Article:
Yesterday afternoon, after lounging by the cabin after our morning boat excursion, we took the boat over to Flores. There are a large number of hotels, restaurants, and souvenir shops in the town, but nearly no people were there. We assumed it was because most everyone goes for a long day at Tikal. But we also assumed that it would become lively at night. Yet it didn’t, although there were certainly more tourists than during the day, it still wasn’t that busy. There were a few people floating around off the dock, at least as many locals as tourists, and some people at the bar/restaurants. But not nearly enough to warrant the number of establishments. Maybe we were just too early?  We finished dinner and headed back to our little retreat by about 830.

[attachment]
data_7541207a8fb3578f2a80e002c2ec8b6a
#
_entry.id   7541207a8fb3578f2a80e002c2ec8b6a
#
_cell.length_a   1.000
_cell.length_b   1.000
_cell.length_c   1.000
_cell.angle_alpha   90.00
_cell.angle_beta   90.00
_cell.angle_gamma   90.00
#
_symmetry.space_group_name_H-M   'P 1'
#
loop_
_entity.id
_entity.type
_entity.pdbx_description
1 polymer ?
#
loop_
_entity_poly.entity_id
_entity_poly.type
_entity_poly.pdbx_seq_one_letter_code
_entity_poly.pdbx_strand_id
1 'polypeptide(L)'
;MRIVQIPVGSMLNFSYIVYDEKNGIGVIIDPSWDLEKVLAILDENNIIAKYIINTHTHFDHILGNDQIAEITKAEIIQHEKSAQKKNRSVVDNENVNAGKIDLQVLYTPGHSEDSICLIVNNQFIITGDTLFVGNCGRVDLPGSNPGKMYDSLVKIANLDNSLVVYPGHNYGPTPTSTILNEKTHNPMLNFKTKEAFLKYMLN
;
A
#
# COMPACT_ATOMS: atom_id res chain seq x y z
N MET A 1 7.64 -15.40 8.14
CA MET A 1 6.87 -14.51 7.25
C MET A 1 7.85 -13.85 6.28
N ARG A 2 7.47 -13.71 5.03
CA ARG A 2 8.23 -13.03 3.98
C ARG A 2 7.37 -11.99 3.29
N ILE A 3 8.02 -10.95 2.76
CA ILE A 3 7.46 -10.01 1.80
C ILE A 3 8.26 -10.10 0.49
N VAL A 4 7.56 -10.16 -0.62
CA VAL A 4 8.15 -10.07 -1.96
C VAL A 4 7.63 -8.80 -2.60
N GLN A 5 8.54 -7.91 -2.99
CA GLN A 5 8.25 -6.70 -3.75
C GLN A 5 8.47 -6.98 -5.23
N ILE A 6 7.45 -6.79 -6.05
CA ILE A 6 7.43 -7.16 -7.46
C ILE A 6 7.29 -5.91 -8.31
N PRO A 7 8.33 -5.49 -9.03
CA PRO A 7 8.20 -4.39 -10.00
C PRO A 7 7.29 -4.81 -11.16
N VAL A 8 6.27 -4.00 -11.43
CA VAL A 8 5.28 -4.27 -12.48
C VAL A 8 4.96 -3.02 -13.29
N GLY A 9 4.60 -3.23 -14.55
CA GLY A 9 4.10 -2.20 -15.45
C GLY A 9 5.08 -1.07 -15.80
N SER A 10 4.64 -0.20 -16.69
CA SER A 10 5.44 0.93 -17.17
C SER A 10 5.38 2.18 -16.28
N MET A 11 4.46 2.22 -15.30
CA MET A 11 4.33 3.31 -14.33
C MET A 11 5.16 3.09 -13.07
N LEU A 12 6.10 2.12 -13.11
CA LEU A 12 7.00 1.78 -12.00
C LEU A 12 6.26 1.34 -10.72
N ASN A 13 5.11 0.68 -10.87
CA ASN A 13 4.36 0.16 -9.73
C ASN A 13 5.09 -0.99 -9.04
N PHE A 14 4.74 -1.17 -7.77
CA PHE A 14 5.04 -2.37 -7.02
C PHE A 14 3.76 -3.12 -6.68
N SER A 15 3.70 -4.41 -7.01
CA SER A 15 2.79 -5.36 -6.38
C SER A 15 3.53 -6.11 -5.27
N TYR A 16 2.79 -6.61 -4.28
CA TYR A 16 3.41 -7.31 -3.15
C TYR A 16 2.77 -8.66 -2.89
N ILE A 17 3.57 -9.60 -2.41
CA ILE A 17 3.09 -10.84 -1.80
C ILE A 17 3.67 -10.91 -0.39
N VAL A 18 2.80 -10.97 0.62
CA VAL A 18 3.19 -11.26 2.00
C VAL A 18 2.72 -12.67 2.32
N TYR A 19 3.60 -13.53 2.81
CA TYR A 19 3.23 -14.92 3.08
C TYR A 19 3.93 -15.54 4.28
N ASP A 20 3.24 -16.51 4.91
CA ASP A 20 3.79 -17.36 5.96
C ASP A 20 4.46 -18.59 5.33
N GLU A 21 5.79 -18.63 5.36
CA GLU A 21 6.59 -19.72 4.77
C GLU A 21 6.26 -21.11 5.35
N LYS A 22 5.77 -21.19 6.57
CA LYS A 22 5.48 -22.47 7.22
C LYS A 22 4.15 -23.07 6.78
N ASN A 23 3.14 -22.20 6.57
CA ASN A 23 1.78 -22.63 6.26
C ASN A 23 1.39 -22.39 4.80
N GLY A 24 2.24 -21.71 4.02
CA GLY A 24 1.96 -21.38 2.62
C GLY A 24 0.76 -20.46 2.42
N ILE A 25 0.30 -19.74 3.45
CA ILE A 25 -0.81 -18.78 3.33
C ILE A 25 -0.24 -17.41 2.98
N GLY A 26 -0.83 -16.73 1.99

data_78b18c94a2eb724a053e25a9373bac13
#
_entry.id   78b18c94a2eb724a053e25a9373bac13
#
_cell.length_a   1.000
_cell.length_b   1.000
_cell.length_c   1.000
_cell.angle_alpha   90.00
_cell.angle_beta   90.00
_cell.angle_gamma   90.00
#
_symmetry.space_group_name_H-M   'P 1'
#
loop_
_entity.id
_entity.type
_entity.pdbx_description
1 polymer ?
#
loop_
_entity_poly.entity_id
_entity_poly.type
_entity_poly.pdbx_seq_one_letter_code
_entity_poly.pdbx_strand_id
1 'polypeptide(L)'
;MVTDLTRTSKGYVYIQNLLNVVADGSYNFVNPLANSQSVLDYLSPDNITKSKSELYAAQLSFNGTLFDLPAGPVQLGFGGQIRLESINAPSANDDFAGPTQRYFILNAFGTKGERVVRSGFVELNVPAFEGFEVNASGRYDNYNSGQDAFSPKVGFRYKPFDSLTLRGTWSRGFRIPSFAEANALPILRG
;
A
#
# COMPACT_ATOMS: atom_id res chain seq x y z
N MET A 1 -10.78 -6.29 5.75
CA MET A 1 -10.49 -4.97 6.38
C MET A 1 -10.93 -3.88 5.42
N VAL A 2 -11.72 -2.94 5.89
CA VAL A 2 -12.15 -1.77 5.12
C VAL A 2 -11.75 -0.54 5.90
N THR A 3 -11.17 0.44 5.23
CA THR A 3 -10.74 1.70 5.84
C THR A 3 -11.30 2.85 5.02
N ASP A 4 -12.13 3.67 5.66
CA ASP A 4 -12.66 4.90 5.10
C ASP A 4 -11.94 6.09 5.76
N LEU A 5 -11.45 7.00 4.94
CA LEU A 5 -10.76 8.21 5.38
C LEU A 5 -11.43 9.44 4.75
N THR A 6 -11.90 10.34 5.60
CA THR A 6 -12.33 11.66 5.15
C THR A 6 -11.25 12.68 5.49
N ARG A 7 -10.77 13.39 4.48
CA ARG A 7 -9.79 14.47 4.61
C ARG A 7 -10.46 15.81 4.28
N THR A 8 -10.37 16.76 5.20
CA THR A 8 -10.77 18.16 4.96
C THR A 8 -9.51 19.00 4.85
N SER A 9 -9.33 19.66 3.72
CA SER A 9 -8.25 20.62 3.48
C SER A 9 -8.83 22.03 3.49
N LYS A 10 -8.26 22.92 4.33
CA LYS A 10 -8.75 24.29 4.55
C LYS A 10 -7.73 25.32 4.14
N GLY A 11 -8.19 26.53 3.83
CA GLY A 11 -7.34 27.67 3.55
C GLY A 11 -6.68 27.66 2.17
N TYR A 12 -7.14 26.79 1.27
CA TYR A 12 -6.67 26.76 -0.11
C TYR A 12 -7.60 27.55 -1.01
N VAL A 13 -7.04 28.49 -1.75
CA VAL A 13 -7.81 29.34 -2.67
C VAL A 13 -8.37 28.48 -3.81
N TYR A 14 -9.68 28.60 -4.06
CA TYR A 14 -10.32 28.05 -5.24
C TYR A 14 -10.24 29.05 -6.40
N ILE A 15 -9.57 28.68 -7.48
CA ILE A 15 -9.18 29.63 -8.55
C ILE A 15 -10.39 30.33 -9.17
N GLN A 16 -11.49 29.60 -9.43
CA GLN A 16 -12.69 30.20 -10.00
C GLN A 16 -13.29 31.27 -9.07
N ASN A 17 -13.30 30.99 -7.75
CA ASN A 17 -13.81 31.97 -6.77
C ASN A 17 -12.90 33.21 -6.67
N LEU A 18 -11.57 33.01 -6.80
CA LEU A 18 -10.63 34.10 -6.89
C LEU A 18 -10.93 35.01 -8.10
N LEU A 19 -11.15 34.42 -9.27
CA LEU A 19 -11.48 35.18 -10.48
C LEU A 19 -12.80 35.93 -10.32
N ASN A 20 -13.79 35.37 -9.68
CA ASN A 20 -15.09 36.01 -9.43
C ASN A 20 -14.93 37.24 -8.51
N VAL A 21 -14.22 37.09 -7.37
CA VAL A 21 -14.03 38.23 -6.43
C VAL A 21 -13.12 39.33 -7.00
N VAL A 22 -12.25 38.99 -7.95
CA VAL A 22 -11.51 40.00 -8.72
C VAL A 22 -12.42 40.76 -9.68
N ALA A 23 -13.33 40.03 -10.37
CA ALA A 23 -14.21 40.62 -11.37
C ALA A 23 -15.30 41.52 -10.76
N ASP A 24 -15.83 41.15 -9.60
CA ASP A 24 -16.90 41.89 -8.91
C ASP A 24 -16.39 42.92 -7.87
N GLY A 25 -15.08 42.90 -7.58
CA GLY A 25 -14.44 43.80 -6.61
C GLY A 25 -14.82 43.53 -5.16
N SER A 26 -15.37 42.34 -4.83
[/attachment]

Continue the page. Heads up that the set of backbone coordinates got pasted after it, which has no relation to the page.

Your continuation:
Our dinner was good, shrimp ceviche followed by fish with a citrus sauce. The ceviche, which we shared, was huge, and probably would have been enough. The fish was also delicious, but I could barely eat all of it, and did leave behind  some of the sweetened plantains that covered it. The ceviche was different from any we’ve ever had before, in a tomato based sauce with Worcestershire sauce, along with the lime we are used to.

Loring is back fron his swim. He went all around the island, about a half  kilometer. I guess its time for me to at least dip my toes.